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BioMed Research International
Volume 2015 (2015), Article ID 854593, 2 pages

Diabetic Retinopathy: Mechanism, Diagnosis, Prevention, and Treatment

1Oral Biology and Anatomy, Ophthalmology and Culver Vision Discovery Institute, College of Dental Medicine and Medical College of Georgia, Georgia Regents University, Augusta, GA 30912, USA
2Department of Ophthalmology & Visual Sciences, University of Texas Medical Branch, Galveston, TX 77555, USA
3Centre for Experimental Medicine, School of Medicine, Dentistry and Biomedical Sciences, Queen’s University Belfast, Institute of Clinical Sciences, Block A, Grosvenor Road, Belfast BT12 6BA, UK

Received 28 December 2014; Accepted 28 December 2014

Copyright © 2015 Mohamed Al-Shabrawey et al. This is an open access article distributed under the Creative Commons Attribution License, which permits unrestricted use, distribution, and reproduction in any medium, provided the original work is properly cited.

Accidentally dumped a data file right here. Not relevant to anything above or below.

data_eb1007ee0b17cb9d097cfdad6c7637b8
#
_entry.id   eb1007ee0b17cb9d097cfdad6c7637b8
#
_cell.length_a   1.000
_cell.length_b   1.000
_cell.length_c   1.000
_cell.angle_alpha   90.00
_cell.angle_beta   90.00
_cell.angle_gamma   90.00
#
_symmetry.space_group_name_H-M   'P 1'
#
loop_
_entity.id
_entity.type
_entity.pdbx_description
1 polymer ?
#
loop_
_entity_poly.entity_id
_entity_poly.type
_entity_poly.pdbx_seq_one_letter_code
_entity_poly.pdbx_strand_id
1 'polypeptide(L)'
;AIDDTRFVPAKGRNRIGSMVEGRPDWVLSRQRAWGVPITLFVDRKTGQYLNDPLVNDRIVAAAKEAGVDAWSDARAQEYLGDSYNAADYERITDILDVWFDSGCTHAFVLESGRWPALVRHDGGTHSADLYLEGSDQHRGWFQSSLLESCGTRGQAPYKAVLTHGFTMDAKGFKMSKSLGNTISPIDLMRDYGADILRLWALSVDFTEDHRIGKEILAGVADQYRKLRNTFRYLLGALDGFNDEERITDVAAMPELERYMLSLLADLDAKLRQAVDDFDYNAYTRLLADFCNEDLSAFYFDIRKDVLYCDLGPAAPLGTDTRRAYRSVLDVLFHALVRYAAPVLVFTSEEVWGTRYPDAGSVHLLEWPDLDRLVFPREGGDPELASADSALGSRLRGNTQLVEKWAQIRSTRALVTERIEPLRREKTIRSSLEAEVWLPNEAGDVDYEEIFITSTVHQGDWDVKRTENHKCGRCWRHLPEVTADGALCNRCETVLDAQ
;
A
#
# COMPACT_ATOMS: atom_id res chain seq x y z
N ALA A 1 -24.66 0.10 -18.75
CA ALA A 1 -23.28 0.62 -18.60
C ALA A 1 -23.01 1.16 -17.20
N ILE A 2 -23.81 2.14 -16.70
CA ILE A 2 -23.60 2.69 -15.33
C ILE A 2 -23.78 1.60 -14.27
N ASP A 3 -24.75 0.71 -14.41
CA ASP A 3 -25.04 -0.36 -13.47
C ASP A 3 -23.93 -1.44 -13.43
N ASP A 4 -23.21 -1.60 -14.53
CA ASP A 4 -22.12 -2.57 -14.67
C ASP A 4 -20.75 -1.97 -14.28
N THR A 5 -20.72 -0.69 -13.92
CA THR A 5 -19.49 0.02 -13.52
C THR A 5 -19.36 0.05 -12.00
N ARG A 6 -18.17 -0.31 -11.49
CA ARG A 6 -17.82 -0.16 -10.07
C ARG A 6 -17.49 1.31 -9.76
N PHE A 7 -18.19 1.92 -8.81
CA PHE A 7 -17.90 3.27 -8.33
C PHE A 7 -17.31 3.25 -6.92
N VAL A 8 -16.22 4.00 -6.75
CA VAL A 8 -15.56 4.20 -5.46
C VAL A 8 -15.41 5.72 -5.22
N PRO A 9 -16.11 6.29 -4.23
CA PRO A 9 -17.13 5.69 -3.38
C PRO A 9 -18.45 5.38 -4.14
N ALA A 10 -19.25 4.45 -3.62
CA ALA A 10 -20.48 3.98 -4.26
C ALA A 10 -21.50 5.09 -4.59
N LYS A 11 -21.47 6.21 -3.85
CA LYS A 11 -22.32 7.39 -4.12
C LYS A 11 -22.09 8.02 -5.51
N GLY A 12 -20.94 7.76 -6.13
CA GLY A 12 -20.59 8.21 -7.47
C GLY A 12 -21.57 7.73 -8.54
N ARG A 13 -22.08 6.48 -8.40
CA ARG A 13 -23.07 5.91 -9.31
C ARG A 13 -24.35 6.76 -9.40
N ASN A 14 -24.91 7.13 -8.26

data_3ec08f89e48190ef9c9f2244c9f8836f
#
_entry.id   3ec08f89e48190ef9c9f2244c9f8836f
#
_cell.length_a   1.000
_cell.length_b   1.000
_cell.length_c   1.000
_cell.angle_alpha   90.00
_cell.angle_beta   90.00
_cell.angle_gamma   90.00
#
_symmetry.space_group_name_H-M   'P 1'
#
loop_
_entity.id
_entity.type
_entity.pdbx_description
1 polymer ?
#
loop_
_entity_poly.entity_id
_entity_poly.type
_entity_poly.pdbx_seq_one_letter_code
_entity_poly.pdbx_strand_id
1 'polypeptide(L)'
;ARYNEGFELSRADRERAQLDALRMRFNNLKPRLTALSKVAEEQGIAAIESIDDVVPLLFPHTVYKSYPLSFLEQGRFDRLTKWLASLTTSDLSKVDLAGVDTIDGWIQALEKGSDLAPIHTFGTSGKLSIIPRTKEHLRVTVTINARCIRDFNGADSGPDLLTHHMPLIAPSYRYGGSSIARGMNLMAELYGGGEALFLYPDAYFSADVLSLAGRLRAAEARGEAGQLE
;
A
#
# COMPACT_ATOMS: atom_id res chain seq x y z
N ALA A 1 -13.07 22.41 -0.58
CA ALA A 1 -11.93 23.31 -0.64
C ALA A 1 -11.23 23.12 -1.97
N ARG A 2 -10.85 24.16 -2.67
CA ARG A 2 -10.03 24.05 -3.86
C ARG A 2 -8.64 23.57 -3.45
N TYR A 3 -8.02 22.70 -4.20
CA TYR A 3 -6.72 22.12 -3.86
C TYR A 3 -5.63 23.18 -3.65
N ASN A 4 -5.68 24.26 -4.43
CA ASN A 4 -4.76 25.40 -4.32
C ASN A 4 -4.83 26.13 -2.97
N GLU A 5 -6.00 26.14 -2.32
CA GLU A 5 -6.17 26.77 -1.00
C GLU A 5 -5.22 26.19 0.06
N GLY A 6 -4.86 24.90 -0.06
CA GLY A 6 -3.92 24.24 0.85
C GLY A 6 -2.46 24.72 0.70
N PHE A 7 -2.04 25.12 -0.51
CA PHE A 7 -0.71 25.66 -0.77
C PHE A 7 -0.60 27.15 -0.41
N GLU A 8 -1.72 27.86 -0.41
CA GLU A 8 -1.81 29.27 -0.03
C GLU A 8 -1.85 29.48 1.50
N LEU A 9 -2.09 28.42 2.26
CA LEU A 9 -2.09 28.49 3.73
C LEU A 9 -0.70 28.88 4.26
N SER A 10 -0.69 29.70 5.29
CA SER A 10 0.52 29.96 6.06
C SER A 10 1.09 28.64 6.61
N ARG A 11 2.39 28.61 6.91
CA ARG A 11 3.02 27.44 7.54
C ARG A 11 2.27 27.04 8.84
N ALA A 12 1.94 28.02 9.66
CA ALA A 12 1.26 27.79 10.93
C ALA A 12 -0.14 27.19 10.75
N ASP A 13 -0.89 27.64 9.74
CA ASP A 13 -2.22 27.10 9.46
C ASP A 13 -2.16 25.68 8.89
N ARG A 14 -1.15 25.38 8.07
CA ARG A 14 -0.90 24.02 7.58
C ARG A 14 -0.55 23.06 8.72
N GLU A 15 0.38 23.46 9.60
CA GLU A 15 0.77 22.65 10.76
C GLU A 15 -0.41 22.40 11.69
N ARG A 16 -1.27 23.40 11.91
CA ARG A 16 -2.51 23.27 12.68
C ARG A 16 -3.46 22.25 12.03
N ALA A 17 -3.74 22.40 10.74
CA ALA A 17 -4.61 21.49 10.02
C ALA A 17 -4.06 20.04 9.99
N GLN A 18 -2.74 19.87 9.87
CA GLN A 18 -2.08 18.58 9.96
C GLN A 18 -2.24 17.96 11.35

Diabetic retinopathy (DR) is the most common complication of diabetes and remains a major cause of preventable blindness. Anatomical and functional changes occur in various retinal cells including retinal endothelial cells, neurons, and retinal pigment epithelium prior to clinical symptoms of the disease. Early changes include appearance of microaneurysms, leukocyte adhesion, apoptosis of vascular (endothelial cells and pericytes), and neuronal cells. The changes progress to involve breakdown of the inner and outer blood retinal barriers causing diabetic macular edema, the most leading cause of vision loss in DR. Capillary degeneration and development of acellular capillaries lead to impairment of retinal perfusion and subsequent hypoxia and retinal neovascularization, the hallmark of proliferative diabetic retinopathy (PDR). There are several therapeutic strategies to manage the DR including laser photocoagulation, anti-VEGF, and triamcinolone intraocular injection. These therapeutic interventions are still limited by significant side effects. Therefore, there is still an urgent need to find out new therapies to limit the diminution or loss of vision in diabetic patients. The current special issue through a number of investigators and experts in the field of DR presents both research and review articles that highlight novel pathways implicated in the development of DR and review the pathophysiology and management of DR.